Upon Charles and Diana's divorce, this royal tiara went back into the possession of Queen Elizabeth until 2015, when Kate Middleton wore it at an event at Buckingham Palace. Since then, it's been in heavy rotation for the Princess of Wales, as she's worn it nearly 10 times since.

Burmese Ruby Tiara

Queen Elizabeth wears a tiara embellished with rubies.
POOL / Tim Graham Picture Library / Getty Images

One of the more colorful British royal tiaras is the Burmese Ruby crown, which was often spotted on Queen Elizabeth II. It has a bit of a controversial history, as several tiaras were sacrificed to create the Burmese Ruby Tiara we know today. In 1973, Garrard refashioned this design, which has 96 rubies—some of which were gifted to Queen Elizabeth by the people of Burma as a wedding gift.

Delhi Durbar Tiara

Queen Camilla wears an ornate tiara.
Pool / Tim Graham Picture Library / Getty Images

After marrying King Charles in 2005, Queen Camilla was loaned three tiaras from Queen Elizabeth II: the Greville Tiara, the Teck Crescent Tiara, and the Delhi Durbar tiara. Although she's only worn the Durbar design once, it's easily one of our favorite British royal tiaras thanks to its sheer opulence. This large sparkler was originally commissioned by Queen Mary in 1911 for her and King George V's coronation as Emperor and Empress of India. As one of the most ornate royal tiaras out there today, it's only been worn publicly three times—and just once by Camilla.

Strathmore Rose Tiara

Queen Elizabeth the first wears the Strathmore Rose tiara.
Daily Herald Archive / National Science & Media Museum / SSPL via Getty Images

So many of the most iconic British royal tiaras came from the collection of Queen Elizabeth I, also known as the Queen Mother. One of our favorites is the Strathmore Rose tiara, which was a wedding gift from her father, the Earl of Strathmore. The botanical crown features a garland of wild roses in diamonds set in gold and silver. As beautiful as this royal tiara is, it's rarely seen in public. The Queen Mother wore it for a formal portrait in the 1920s, and again to see an opera performance in the 1930s. The royal tiara was included in an exhibit in 2002, but no one else has donned this diadem since then.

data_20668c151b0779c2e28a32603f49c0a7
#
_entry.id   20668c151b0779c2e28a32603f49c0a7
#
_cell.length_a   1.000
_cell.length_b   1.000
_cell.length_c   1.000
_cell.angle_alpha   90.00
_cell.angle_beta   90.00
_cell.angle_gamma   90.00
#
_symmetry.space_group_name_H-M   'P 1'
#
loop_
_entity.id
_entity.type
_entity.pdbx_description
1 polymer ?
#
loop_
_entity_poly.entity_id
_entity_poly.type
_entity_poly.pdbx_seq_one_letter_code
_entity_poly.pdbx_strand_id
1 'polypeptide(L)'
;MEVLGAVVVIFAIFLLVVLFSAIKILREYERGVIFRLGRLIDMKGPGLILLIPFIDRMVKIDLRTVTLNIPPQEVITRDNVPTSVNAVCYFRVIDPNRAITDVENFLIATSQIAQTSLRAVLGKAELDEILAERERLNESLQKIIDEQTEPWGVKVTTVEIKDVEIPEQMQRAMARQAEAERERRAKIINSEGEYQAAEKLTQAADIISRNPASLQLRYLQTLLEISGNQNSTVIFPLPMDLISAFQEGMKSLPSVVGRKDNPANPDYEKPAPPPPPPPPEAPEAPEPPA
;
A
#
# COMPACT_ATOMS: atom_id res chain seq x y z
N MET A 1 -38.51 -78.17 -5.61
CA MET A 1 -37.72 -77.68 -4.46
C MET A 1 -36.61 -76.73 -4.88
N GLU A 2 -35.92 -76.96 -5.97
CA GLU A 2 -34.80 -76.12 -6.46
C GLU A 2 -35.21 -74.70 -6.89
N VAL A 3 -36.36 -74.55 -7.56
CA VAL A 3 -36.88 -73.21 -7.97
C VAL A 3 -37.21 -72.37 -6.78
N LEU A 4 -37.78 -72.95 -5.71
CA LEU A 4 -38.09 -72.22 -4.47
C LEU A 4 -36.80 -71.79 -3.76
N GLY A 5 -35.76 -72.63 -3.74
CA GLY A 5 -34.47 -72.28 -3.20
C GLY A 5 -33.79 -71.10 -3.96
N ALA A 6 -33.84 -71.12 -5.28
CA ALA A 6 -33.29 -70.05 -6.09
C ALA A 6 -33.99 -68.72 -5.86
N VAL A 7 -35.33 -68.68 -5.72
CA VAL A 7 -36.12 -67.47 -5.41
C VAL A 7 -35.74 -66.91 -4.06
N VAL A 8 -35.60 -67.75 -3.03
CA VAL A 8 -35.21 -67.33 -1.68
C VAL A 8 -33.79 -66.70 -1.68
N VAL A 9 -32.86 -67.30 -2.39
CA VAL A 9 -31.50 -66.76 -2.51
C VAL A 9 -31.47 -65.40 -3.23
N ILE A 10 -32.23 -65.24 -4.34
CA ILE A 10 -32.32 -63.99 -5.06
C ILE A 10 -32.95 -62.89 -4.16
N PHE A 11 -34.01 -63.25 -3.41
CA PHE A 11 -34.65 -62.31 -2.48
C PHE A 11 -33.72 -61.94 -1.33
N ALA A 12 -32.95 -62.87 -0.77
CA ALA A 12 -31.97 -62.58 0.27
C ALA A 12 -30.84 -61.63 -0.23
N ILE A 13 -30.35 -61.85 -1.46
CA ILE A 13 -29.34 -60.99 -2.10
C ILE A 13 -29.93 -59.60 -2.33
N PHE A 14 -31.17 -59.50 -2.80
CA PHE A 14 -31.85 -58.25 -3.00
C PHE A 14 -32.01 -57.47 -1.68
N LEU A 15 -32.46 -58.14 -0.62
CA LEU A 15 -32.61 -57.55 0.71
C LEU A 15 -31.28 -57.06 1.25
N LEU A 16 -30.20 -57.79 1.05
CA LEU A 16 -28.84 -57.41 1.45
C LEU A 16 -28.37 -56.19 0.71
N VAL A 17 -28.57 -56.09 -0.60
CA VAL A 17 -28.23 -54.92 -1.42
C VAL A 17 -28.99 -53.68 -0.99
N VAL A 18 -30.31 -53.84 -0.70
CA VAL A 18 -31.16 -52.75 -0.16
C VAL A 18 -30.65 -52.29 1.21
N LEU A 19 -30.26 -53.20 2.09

Six Button Tiara

Bride wears a beautiful tiara featuring six round "buttons" of diamonds.
Mark Cuthbert / UK Press via Getty Images

One of the most unique royal tiaras belongs to the Swedish royal family. The six button tiara is aptly named for the six diamond rosettes that extend above a double row of diamonds. The rosettes were worn by King Carl XIV Johan at his coronation in 1818, and remained in the family for over 200 years. The Six Button tiara came to be in 1976 when Princess Lilian married Prince Bertil. Today, the Six Button crown is a favorite among the women in the Swedish royal family, as it's been spotted on Queen Silvia, Crown Princess Victoria and Princess Christina.

Hanoverian Floral Tiara

Royal bride wears the Hanoverian Floral tiara.
Leonardo Fernandez/Getty Images

Perhaps one of the most underrated royal wedding tiaras is the Hanoverian Floral tiara, worn by Alessandra de Osma. The model married Prince Christian of Hanover, second in line to the Hanoverian throne, in March 2018. The intricate floral headpiece was previously seen on women in the Hanoverian family, including Osma's sister-in-law Ekaterina Malysheva.